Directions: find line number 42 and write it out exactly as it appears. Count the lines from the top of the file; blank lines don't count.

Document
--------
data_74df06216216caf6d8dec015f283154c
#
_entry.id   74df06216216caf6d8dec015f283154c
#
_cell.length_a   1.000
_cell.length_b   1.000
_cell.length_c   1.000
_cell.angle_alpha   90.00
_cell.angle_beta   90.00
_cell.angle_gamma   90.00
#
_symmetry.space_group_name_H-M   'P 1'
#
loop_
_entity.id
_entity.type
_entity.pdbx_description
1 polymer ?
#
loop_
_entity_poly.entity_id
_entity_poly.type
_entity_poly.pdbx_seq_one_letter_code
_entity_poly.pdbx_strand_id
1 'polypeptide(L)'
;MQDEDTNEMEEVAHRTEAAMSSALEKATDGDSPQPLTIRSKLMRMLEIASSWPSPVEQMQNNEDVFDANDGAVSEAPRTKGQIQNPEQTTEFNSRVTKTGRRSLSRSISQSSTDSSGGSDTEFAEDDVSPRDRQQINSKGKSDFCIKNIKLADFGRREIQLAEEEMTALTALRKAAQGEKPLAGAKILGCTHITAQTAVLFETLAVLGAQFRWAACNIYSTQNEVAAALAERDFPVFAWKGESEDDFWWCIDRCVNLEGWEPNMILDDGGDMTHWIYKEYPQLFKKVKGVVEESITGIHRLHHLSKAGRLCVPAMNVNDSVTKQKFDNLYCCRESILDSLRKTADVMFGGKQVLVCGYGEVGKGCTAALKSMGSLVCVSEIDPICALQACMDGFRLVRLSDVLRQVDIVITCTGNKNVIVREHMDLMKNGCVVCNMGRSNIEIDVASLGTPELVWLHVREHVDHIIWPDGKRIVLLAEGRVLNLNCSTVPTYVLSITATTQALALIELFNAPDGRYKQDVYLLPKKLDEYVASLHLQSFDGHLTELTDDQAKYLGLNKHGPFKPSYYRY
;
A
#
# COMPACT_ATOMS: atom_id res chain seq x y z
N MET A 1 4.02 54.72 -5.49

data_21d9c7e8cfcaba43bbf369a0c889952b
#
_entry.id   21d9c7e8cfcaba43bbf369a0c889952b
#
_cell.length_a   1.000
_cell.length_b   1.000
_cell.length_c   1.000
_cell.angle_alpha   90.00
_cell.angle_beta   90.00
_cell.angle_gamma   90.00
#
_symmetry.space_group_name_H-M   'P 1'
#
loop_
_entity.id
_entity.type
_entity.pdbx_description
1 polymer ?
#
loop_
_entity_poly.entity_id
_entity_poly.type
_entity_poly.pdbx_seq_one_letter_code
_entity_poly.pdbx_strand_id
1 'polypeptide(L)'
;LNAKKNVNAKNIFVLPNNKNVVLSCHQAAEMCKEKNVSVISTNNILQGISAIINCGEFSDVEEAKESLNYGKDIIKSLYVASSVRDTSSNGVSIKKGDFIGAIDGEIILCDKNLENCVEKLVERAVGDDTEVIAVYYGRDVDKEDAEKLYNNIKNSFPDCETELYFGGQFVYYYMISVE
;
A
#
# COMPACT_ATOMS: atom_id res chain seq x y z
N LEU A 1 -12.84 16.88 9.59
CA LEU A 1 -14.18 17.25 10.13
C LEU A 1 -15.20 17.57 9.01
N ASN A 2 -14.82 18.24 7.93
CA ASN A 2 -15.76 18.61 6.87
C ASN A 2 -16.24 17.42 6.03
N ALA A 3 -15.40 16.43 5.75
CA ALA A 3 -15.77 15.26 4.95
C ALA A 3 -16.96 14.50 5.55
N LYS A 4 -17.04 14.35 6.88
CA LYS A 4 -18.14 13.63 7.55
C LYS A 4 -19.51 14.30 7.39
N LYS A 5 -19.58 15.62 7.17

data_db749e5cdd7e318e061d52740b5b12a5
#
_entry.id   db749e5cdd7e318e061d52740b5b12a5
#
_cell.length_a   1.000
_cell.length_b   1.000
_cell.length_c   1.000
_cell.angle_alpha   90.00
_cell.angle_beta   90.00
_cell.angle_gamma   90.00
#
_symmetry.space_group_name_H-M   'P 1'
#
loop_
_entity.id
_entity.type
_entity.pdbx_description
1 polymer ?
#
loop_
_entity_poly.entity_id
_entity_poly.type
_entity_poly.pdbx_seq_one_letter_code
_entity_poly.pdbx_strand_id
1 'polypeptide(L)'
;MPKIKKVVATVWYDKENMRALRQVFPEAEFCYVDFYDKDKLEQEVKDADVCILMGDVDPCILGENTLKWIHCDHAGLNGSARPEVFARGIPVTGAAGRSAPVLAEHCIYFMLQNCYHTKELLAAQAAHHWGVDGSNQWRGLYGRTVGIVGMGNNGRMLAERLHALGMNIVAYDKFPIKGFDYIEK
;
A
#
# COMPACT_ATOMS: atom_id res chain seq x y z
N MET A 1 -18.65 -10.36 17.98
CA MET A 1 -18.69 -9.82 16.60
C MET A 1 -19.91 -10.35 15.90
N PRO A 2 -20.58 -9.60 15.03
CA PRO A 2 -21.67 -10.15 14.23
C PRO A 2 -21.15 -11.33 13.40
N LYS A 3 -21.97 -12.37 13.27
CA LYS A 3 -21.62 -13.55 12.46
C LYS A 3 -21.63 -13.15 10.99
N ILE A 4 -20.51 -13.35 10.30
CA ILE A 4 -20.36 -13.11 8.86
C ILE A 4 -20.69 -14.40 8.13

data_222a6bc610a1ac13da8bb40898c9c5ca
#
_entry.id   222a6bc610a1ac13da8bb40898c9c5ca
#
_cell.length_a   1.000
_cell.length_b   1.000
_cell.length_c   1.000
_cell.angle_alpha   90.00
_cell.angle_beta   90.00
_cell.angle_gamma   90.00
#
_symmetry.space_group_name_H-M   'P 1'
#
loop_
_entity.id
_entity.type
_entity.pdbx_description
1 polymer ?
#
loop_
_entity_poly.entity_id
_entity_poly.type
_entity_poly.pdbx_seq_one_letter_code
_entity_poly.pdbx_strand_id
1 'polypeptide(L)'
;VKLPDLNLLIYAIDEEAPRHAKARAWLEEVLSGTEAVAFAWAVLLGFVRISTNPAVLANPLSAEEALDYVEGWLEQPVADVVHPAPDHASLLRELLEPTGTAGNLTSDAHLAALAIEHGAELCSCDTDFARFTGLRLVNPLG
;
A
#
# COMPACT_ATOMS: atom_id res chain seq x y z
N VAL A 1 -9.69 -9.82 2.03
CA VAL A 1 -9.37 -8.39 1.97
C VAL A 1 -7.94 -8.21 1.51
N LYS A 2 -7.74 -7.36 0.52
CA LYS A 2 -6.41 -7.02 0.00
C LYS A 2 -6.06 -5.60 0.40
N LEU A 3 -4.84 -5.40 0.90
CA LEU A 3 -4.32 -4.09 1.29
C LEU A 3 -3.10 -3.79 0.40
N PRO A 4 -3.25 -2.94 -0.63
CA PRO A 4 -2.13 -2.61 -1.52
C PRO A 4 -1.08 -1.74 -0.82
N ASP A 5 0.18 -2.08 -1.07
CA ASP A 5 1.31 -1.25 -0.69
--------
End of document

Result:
#